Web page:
I don't know what made me try this in the first place 15 years ago, but now I would never store strings of lights any other way.
In 15 years, I have never had a string of lights tangle, and I can find the specific string I'm looking for the first time, every time. This system cost me $2.99. Once. 15 years ago. Ready for the secret? Lunch-sized paper sacks. Buy one package of them and keep them with your holiday decorations. You'll still have some left over in a few decades.
Put each strand of lights in its own paper sack. Feed the lights in like you're stuffing a sleeping bag into a stuff-sack, don't roll them up or fold them or bunch them first. This is part of the secret. Start with the non-plug end at the bottom of the sack, so the plug always comes out first.
1. Number of lights in the strand
2. Color of bulbs
3. Color of cord (green looks good on the tree, white looks good against white walls)
4. "Plugs one end" or "Plugs both ends" for decoration planning purposes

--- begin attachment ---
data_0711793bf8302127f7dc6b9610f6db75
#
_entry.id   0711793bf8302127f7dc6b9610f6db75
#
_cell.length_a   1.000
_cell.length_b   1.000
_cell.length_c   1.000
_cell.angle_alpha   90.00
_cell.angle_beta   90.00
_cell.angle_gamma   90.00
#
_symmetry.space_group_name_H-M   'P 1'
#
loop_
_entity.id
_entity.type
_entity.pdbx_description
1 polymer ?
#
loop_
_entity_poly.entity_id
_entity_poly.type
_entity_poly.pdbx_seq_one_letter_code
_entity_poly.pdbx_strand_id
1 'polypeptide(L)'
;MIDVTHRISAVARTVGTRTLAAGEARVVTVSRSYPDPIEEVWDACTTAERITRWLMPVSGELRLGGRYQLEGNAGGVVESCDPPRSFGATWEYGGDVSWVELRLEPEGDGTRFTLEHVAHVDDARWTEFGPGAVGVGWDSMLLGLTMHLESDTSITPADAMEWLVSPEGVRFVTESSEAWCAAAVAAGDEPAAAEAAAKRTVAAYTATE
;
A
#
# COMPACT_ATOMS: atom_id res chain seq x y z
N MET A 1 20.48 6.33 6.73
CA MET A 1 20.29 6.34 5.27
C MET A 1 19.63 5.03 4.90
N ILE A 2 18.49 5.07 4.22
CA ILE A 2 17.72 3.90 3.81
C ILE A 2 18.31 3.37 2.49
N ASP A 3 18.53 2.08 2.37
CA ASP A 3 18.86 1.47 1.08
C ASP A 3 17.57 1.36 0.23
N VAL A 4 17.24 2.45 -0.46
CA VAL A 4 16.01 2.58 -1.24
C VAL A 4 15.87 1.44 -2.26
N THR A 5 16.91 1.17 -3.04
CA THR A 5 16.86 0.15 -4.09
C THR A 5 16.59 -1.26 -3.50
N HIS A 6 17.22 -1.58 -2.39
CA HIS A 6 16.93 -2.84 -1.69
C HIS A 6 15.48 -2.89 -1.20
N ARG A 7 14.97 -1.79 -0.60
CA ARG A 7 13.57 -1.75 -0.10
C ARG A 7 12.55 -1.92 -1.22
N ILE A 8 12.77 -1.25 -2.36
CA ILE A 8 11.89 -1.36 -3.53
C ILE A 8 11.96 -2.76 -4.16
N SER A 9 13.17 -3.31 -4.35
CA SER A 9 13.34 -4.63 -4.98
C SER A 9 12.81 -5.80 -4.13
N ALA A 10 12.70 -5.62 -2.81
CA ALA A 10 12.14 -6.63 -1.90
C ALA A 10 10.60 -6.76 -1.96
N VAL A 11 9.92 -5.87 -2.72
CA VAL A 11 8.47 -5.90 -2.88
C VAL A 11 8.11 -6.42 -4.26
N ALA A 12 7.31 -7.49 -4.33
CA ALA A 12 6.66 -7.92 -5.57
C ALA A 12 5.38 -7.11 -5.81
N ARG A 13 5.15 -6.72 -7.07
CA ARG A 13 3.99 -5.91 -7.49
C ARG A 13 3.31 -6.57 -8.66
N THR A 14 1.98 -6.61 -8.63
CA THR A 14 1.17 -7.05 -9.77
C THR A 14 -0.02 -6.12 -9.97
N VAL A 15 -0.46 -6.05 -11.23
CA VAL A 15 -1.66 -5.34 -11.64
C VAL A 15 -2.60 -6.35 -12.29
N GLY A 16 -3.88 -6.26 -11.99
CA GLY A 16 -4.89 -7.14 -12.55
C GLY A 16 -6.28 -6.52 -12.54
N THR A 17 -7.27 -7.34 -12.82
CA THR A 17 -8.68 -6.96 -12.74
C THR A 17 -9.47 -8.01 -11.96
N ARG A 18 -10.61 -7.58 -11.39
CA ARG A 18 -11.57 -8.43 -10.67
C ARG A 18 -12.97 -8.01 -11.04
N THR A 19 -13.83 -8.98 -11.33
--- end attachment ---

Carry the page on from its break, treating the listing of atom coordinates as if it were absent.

5. Any other distinguishing characteristics (like "LED" or "icicle style" or "faded color" or even how you typically use them, like "goes above the fireplace")
You can fit a remarkable number of these paper sacks full of lights into a large plastic tub, with other holiday decorations or by themselves. The sacks are also conveniently squishy, so you can really pack them in to any available space.
Next year when you pull them out, you'll know exactly what you've got without even opening any sacks. Throw away (or recycle) all those stupid plastic clips and cardboard boxes the lights came in but never fit back into. One flimsy paper sack will last for many years (I use the same ones over and over again. I've replaced a few over the years, but not many; the sacks tend to last longer than the lights themselves).
One more bonus: decorating the tree is easier. Pull out the plug end and plug it in. Keep the sack full of lights in your hand as you walk around the tree, feeding out only as much of the strand as you need for that part of the tree. The tail end of the strand won't get caught on lower branches, or, you know, the cat. Work in reverse to take the lights down.